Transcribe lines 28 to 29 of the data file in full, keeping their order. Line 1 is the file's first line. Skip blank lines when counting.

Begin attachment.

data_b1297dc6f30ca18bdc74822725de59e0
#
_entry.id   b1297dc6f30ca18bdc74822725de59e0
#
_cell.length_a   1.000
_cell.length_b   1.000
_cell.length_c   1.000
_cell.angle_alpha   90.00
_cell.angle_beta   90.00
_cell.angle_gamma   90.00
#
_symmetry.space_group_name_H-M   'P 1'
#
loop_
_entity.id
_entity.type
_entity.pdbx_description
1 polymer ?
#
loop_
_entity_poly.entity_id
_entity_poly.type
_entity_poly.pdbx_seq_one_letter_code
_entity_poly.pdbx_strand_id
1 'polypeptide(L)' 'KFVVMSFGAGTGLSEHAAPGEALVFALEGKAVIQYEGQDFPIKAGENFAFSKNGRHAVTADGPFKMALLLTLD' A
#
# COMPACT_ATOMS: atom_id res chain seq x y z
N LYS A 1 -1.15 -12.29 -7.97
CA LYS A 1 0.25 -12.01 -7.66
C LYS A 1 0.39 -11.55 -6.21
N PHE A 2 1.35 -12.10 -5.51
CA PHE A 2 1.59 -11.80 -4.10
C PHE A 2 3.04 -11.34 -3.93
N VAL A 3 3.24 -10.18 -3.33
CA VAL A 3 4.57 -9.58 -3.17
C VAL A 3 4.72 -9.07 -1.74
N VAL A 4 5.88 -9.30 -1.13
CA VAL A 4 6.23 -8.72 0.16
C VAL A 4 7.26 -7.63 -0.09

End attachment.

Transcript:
N LYS A 1 -1.15 -12.29 -7.97
CA LYS A 1 0.25 -12.01 -7.66